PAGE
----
9. 1987rx7guy

    1987rx7guy Member

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    Hmm, I guess the FFL that took in my AR lied to me. Please disregard my post!
     
  10. Mags

    Mags Member

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    You don't have to ship FFL to FFL if the recieving FFL doesn't mind recieving from a private party. This can bite you in the but however if the gun needs to be returned to you , because you are not a FFL and cannot recieve guns that are no longer yours.
     
  11. raskolnikov_22

    raskolnikov_22 Member

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    UPS and Fedex policy requires handguns to be shipped overnight.

    In my experience buying on Gunbroker maybe 75% of sellers completely disregard these rules, arguing that because it's a company policy and not a law, they're don't have to comply. For insurance purposes though you want to follow the rules.

    The cheapest way is to contract to have your FFL ship it through the PO. Since you're planning to sell a few, maybe you could even get a reduced rate on his fee.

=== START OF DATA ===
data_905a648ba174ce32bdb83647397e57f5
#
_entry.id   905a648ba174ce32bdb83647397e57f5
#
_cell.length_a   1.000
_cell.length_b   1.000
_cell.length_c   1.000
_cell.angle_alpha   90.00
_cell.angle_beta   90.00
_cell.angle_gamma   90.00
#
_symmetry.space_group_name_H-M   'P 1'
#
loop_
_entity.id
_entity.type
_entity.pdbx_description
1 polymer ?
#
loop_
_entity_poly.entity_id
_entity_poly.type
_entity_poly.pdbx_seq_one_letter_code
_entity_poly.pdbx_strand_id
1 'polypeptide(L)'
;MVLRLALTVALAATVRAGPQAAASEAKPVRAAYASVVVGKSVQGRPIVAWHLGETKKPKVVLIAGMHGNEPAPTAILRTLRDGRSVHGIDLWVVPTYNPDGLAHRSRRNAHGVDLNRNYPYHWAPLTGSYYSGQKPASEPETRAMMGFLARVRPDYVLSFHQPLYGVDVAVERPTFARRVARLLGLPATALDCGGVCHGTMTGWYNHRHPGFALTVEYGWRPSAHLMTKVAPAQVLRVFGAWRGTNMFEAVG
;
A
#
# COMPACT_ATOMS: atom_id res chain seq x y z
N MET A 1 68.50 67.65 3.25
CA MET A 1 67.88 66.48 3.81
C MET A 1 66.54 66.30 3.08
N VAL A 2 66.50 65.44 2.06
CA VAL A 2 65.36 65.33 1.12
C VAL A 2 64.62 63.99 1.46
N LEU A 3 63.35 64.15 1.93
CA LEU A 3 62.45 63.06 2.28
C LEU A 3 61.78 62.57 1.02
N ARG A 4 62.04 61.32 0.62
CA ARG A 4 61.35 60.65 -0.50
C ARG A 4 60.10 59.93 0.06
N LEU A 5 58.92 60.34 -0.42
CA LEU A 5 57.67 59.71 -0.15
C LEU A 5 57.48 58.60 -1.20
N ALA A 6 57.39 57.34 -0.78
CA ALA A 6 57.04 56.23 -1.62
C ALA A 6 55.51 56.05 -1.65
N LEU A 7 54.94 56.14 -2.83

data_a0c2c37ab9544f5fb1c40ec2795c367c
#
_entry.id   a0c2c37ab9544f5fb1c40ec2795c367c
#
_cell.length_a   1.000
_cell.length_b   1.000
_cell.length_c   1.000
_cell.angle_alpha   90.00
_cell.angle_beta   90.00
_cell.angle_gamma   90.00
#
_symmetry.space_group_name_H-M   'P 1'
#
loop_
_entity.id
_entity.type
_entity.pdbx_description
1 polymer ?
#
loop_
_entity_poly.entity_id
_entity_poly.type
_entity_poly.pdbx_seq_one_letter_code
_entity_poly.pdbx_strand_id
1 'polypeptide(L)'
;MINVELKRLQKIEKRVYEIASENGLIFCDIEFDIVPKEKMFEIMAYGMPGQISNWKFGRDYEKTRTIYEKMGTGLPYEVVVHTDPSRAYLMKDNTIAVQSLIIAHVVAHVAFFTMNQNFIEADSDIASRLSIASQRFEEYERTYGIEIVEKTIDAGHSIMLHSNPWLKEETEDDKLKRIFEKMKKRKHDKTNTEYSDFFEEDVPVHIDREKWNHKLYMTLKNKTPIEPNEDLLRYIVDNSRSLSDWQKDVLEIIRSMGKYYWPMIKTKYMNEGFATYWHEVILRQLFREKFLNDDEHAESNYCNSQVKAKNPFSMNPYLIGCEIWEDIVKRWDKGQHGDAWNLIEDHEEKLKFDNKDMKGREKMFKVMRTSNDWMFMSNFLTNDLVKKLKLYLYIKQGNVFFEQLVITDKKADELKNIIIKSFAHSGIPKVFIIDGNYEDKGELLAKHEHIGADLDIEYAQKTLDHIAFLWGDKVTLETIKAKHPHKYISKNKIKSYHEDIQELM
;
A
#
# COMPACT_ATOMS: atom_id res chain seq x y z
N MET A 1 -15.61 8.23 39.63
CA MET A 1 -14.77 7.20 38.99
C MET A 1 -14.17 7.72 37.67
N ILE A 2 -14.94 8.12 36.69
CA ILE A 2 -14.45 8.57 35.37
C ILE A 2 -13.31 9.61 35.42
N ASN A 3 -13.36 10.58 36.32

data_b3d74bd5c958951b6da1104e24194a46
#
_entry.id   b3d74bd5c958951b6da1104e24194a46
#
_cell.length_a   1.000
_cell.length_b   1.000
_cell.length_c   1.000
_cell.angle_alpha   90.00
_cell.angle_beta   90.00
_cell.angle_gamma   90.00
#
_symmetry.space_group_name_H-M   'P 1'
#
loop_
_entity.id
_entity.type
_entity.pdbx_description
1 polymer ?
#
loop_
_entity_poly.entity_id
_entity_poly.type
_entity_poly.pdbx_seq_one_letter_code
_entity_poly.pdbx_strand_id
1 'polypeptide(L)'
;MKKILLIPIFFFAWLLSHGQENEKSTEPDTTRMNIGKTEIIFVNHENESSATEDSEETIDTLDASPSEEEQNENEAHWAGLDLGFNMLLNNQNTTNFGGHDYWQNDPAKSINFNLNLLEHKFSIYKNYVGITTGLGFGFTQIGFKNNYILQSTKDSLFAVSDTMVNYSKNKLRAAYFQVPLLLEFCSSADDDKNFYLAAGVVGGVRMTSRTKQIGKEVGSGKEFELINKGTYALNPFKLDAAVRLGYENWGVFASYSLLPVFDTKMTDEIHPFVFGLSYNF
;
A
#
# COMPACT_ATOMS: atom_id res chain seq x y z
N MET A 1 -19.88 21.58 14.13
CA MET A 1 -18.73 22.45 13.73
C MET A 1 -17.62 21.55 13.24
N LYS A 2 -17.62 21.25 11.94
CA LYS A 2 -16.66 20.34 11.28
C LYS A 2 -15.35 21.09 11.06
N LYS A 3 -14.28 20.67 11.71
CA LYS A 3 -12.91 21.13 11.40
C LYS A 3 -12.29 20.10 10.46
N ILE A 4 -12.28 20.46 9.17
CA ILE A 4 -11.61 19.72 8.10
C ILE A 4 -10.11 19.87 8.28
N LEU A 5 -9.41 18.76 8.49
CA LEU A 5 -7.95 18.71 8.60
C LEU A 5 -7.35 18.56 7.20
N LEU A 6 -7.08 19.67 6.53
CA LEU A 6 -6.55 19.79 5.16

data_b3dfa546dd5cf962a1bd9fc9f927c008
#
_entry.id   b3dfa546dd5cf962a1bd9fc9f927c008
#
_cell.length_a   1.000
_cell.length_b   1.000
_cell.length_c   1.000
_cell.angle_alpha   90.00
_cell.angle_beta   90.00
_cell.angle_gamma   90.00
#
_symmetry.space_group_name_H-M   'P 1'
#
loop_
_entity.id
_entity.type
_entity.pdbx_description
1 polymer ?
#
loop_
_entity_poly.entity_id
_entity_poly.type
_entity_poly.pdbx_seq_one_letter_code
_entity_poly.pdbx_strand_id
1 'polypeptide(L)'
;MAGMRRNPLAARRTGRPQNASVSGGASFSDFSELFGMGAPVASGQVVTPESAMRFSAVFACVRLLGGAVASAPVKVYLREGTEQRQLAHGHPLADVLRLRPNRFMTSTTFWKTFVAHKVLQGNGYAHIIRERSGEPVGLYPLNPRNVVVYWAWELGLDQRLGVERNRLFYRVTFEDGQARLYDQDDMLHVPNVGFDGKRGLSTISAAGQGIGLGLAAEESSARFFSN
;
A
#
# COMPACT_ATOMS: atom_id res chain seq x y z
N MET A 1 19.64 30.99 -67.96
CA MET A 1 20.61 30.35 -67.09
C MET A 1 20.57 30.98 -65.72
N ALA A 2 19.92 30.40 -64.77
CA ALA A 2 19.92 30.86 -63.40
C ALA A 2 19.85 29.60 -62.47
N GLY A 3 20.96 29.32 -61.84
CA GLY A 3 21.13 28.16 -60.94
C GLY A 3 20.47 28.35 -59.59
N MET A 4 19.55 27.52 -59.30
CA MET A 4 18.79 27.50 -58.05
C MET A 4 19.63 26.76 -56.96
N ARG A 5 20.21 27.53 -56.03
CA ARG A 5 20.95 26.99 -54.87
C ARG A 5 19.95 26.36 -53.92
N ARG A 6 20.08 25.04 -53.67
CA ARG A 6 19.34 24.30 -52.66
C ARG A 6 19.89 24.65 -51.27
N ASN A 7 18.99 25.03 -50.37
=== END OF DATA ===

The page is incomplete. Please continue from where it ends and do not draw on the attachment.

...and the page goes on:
12. glummer

    glummer Member

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    I believe USPS won't ship handguns (which is why you're stuck with the private services and their high charges.) But what about parts? Does anyone know if one could disassemble a pistol, and send the parts in separate packages, via snail mail?
     
  13. cane

    cane Member

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    No matter how many parts you disassemble the firearm into, the part with the serial number is a firearm.
     
  14. hanno

    hanno Member

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    Cannot do it, the serial numbered frame is the firearm per federal law.

    18 USC 921
    "Sec. 921. Definitions

    (a) As used in this chapter--

    (3) The term "firearm'' means (A) any weapon (including a starter
    gun) which will or is designed to or may readily be converted to expel a
    projectile by the action of an explosive; (B) the frame or receiver of
    any such weapon;
    (C) any firearm muffler or firearm silencer; or (D) any
    destructive device. Such term does not include an antique firearm."
     
    Last edited: Jul 17, 2009
  15. glummer

    glummer Member

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    But only under that specific Federal law :